MaryAnn Bin-Sallik

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MaryAnn Bin-Sallik in 1962

MaryAnn Bin-Sallik AO is Djaru Elder and Australian academic, specialising in Indigenous studies and culture. She was the first Indigenous Australian to gain a doctorate from Harvard University.[1]

Early life and nursing[edit]

Bin-Sallik was born in Broome, Western Australia. She moved with her family to Darwin at age nine. On leaving school she trained as a nursing sister at Darwin Hospital, where she was the first indigenous person to graduate.[1] She then spent 17 years nursing in Aboriginal settlements in the Northern Territory.[2]

Academic career[edit]

In 1975 Bin-Sallik moved to South Australia where completed an Associate Diploma of Social Work in 1979. She then became Coordinator of the Aboriginal Taskforce at the South Australian Institute of Technology from 1980 to 1985. She left to study at Harvard University where she commenced a Masters degree in Education Administration and later completed a Doctorate in Teaching and Learning from the same university.[1][3]

Returning to Australia she became Senior Lecturer in Aboriginal Studies at South Australian College of Advanced Education, 1989-1990. Bin-Sallik was then made Head of the School, Aboriginal Studies and Teacher Education at the University of South Australia in 1990. Eight years later she became its Dean of the College of Indigenous Education and Research.

Bin-Sallik delivered the Eighth Frank Archibald Memorial Lecture on “Aborigines and Universities : Are They Compatible?” at the University of New England — Armidale in 1993.[4] In 2001 she returned to live in the Northern Territory and was appointed Ranger Chair and Dean of Faculty of the Faculty of Aboriginal and Torres Strait Islander Studies at Charles Darwin University.[5] She retired in 2008 and was awarded the title Emeritus Professor "for services to Indigenous Higher Education in Australia".[3]

In retirement, Bin-Sallik became Chair of the Vice Chancellor's Indigenous Advisory Council at Charles Darwin University from 2013 to 2015. She was appointed Pro Vice-Chancellor, Aboriginal and Torres Strait Islander Leadership at the University of Western Sydney in 2015 and has been a member of its Board of Trustees since 2016.[3]

In March 2016 Bin-Sallik was appointed a non-executive director of Aboriginal Hostels Limited, a not-for-profit organisation which provides temporary accommodation to Aboriginal and Torres Strait Islander people, who are away from home.[6] She has also served as Co-Commissioner of the Australian Human Rights Commission's Enquiry into the Forced Removal of Aboriginal and Torres Strait Islander Children.[3]

In October 2017, the University of Wollongong announced Marcelle Skimmings and Jacob Stephenson as winners of the inaugural MaryAnn Bin-Sallik Cancer Council NSW Indigenous Health scholarship. The scholarship was set up by the Woolyungah Indigenous Centre at the University and Cancer Council NSW to support Aboriginal and Torres Strait Islander students studying for medical careers. Its name recognises Bin-Sallik's achievements in health and academia.[7]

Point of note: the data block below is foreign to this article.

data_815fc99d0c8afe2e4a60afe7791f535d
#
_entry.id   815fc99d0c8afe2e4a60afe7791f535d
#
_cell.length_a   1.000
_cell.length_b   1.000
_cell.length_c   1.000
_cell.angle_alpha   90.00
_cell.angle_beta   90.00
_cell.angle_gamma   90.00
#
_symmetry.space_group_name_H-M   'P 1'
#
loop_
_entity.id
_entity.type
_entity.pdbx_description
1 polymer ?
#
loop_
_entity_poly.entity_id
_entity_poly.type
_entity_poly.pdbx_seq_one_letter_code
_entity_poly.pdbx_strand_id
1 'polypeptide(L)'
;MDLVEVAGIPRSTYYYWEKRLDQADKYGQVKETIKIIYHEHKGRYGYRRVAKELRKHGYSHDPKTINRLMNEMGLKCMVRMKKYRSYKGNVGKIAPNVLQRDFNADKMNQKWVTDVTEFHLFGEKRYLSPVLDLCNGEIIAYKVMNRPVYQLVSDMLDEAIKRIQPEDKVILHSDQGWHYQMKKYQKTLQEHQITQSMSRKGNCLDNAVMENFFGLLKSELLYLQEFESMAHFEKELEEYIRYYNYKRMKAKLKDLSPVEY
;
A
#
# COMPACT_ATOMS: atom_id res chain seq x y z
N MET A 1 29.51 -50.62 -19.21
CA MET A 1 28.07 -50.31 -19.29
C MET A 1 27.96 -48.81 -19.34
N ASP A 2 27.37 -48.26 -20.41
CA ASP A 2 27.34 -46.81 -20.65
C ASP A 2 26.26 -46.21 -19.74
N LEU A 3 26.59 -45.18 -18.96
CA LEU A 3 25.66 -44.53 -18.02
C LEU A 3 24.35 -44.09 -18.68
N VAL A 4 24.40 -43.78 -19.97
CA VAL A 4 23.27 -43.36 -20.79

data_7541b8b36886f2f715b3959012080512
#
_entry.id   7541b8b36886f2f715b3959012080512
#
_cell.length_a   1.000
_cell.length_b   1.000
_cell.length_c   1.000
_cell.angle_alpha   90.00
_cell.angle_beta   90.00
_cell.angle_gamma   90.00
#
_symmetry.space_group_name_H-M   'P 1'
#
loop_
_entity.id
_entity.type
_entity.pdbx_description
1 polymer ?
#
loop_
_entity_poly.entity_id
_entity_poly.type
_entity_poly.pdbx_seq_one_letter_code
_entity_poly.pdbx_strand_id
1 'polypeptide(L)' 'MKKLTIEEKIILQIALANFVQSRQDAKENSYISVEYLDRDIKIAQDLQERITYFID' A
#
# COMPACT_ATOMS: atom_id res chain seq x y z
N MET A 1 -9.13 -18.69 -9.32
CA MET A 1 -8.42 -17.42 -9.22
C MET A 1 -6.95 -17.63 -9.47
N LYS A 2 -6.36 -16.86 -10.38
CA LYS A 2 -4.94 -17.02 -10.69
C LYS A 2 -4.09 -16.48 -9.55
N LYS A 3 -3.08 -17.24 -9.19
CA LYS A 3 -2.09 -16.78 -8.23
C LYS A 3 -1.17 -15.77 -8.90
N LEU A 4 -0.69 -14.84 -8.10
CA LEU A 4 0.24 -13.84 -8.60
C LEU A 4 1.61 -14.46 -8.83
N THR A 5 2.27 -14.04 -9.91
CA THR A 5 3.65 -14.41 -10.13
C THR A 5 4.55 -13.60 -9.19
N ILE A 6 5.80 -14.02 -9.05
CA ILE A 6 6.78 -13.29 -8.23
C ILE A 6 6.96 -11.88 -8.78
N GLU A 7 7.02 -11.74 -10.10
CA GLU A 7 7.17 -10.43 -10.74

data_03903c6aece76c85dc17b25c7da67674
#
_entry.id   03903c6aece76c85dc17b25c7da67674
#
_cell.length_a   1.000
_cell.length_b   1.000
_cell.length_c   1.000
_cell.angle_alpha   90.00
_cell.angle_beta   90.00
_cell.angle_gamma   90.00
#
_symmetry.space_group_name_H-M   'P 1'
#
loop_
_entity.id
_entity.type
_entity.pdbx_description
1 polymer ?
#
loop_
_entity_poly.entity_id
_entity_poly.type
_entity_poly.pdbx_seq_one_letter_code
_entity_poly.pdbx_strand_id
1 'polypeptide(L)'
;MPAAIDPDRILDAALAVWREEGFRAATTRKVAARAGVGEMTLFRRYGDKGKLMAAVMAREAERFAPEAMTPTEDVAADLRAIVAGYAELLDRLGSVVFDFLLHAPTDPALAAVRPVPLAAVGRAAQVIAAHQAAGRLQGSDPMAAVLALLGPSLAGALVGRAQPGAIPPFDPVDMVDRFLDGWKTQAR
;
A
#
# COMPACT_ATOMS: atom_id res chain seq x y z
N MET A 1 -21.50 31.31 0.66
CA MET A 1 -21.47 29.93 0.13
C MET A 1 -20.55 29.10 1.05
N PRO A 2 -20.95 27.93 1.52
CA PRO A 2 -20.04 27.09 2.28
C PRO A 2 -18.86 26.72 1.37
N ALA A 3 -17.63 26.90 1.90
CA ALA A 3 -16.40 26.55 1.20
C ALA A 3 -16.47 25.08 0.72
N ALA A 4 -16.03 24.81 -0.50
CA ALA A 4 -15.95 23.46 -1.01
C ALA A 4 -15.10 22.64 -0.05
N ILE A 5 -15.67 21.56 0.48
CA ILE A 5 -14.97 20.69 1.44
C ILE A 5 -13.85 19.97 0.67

Awards and recognition[edit]

  • Victorian Honour Roll of Women, 2001[8]
  • Female Elder of the Year, NAIDOC Awards, 2016[1]
  • Member of the Order of Australia (AO) in the 2017 Australia Day Honours "For distinguished service to tertiary education as an academic, author and administrator, particularly in the area of Indigenous studies and culture, and as a role model and mentor"[3][9]
  • Honorary Doctor of the University (DUniv), University of South Australia, conferred 29 March 2017 "in recognition of her distinguished service to the community"[10]

Works[edit]

  • Bin-Sallik, Mary Ann (2000), Aboriginal women by degrees : their stories of the journey towards academic achievement, University of Queensland Press, ISBN 978-0-7022-3147-6

References[edit]

  1. ^ a b c d "NAIDOC 2016: Female elder of the year - Mary Ann Bin-Sallik". NITV. Retrieved 2018-06-13.
  2. ^ Melbourne, National Foundation for Australian Women and The University of. "Bin-Sallik, Mary Ann - Woman - The Australian Women's Register". www.womenaustralia.info. Retrieved 2018-06-20.
  3. ^ a b c d e "Officer (AO) in the General Division of the Order of Australia" (PDF). Governor-General of the Commonwealth of Australia. Retrieved 13 June 2018.
  4. ^ Bin-Sallik, Mary Ann; University of New England-Armidale (1994), Aborigines and universities : are they compatible?, University of New England, ISBN 978-1-86389-093-9
  5. ^ "NTU's new Dean an old friend of Darwin" (PDF). Northern Territory News. 6 September 2001. Retrieved 20 June 2018.
  6. ^ "Our Board & Executive | Aboriginal Hostels Limited". www.ahl.gov.au. Retrieved 2018-06-20.
  7. ^ CRABB, BRENDAN (2017-10-05). "UOW student aiming to be an advocate for indigenous health". Illawarra Mercury. Retrieved 2018-06-13.
  8. ^ "Tenth Anniversary Victorian Honour Roll of Women" (PDF). Her Place: Women's Museum Australia. 2010. Retrieved 13 June 2018.
  9. ^ "BIN-SALIK, MaryAnn". Australian Honours Search Facility, Dept of Prime Minister & Cabinet. Retrieved 3 March 2018.
  10. ^ "2017 award recipients". University of South Australia. University of South Australia. Retrieved 26 April 2019.